It was a competitive pastime and lots of fun appearing at the next embassy function kitted out in such affordable Lisa Ho, Perri Cutten or Alanah Hill designer wear. The foraging of two years in the Solomons has provided my attire for the Romance Writers of Australia’s conference dinners for the past eight years.

A Little Deception is due out in hardcover at the end of June and I have a number of library talks lined up throughout Melbourne. I like to think of my two heroines, deceiving debutante Rose Chesterfield and my own loyal Rose, enjoying a rosy future beyond the launch.

Sadly, I don’t know what has become of my real life Rose.

We were all casualties of a strife-torn political system. When our tenure on the island we considered our new home was cut unexpectedly short we could no longer provide Rose with a job as we no longer had one, ourselves. Rose went back to her subsistence existence on her island while we drifted, without a home base for many months, until a job came up and we established our footing on the next rung of the shaky ladder of life.

Rose Chesterfield was the panacea to my once nomadic existence while Malaitan Rose was my friend who learned English through our many conversations over the jugs of ‘bush lime’ for which she was famous.

A name is so much more than just a name and I miss both my Roses who are no longer such a large part of my life.

I’d love it if you visited me at my website on www.beverleyeikli.com or dropped in to say hi on Facebook.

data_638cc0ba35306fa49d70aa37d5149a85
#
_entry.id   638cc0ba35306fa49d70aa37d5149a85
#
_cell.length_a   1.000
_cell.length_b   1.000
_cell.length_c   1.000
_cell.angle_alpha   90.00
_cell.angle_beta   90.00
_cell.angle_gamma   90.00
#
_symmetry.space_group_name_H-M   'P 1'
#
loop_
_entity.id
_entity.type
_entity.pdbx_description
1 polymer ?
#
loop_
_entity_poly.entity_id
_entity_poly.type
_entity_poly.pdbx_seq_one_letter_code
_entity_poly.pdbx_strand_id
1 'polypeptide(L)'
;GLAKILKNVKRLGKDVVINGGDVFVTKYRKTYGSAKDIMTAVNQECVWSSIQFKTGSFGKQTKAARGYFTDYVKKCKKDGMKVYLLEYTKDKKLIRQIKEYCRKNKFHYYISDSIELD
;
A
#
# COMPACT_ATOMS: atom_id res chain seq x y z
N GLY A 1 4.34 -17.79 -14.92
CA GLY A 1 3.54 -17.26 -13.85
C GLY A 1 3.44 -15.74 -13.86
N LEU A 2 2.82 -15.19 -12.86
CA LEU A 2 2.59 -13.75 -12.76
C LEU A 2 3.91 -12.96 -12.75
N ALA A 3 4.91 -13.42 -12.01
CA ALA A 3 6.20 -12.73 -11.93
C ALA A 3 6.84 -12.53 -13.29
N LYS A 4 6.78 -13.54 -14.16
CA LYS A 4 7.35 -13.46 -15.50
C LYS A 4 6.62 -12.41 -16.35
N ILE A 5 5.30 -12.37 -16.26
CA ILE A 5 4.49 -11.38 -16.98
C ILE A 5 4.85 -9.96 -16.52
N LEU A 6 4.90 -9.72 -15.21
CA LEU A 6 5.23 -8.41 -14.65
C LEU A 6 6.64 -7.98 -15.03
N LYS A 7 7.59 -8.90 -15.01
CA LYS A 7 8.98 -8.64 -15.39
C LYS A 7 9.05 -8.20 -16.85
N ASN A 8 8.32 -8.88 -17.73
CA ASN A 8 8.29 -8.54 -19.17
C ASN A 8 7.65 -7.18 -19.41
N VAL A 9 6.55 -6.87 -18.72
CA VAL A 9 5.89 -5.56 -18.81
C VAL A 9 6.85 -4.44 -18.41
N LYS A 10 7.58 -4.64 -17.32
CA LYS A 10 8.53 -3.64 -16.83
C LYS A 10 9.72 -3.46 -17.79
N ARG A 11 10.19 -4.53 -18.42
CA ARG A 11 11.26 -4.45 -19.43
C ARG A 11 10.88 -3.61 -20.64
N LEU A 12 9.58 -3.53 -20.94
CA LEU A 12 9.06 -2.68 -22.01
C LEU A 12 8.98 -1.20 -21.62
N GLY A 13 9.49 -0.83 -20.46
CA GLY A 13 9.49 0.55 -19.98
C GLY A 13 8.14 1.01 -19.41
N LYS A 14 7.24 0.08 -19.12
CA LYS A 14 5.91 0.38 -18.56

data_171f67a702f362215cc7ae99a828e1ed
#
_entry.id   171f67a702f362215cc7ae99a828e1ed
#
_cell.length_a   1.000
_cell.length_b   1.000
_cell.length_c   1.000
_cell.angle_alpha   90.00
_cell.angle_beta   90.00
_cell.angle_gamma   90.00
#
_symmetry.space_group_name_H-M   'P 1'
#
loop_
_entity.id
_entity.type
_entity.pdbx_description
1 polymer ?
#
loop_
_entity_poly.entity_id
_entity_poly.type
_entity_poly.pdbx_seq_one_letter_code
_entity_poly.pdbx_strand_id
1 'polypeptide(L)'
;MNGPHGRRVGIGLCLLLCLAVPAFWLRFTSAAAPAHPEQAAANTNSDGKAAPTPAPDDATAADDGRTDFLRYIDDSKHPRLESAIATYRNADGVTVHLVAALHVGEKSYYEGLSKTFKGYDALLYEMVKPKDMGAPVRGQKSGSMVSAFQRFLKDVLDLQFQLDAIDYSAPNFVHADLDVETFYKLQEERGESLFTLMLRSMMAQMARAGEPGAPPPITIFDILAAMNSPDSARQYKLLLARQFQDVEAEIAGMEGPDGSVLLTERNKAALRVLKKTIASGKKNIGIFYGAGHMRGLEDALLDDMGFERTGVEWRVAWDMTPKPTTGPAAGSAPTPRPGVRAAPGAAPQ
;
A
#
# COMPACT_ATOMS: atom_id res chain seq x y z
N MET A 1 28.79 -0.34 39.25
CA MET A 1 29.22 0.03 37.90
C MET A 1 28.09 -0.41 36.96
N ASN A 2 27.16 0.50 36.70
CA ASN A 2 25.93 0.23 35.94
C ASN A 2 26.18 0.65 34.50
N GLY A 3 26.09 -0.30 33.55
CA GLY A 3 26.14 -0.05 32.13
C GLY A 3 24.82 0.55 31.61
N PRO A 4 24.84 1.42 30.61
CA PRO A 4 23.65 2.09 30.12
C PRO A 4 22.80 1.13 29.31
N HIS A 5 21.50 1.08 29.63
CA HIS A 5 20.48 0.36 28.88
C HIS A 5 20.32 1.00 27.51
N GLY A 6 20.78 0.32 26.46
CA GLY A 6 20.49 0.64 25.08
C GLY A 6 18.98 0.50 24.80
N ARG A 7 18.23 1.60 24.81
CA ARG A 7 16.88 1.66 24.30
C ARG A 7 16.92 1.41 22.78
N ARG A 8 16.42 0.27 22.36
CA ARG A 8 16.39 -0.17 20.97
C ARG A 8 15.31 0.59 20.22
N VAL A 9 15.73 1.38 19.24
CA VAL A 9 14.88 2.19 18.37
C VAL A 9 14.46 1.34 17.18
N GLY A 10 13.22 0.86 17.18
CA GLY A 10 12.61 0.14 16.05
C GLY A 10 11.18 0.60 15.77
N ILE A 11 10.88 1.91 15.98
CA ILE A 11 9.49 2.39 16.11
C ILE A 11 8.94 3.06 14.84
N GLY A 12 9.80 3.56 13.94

And thank you, Lee, for having me here today.

Beverley
http://www.beverleyeikli.com/Site/Welcome.html

9 comments:

marybelle said...

Names are important. Just think how much trouble it is to choose the PERFECT name for a new baby. I imagine it is the same for a character in a book. A name has to FIT.

marypres@gmail.com

Jo's Daughter said...

Shakespeare might think that a name is of little importance but I feel different. It can say so much about a person & if I don't like a name in a romance novel it might take a while (few pages) for me to change my opinion of that character.

Pat Cochran said...

How sad that you have lost touch with
your "real life" Rose, who was such an
important part of your family life. We
hope you will someday be able to learn
news of her. I have added your book to
my TBR list and look forward to reading
it.

Pat Cochran

Christina Hollis said...

Love the story behind Sophie's name - and your photos are great!

Beverley Eikli said...

Hi Marybelle, Joe's daughter, Pat and Christina - yes, names are such an important part of life - fictional and real life.

Melanie Milburne said...

Hi Beverly,
I love choosing names for my characters. I just have to like the name otherwise I can't write the book.
Loved your post and all the pictures. xx

Beverley Eikli said...

Hi Melanie,
Yes, I have to love the name otherwise I don't fall in love with my character - which is obviously a prerequisite for getting her through 70K.
Nice to hear from you - and I loved your blog with all those beautiful pictures from Italy. I bet you're still haunted by the true story of what happened behind the walls of your mysterious villa. XX

Jess Dee said...

Bev, we had a "Rose" back in South Africa.

Her name is Johanna, and she was a part of our family for 15 years. My 'other mother.'

I still miss not seeing her every day.

Beverley Eikli said...

Hi Jess, I can imagine how sad you must be. Your Johanna would have been such a family fixture. My "Rose" in Lesotho was called Francina and she was my "other mother". We tried to find her last September but I'm writing about her in my Lesotho story.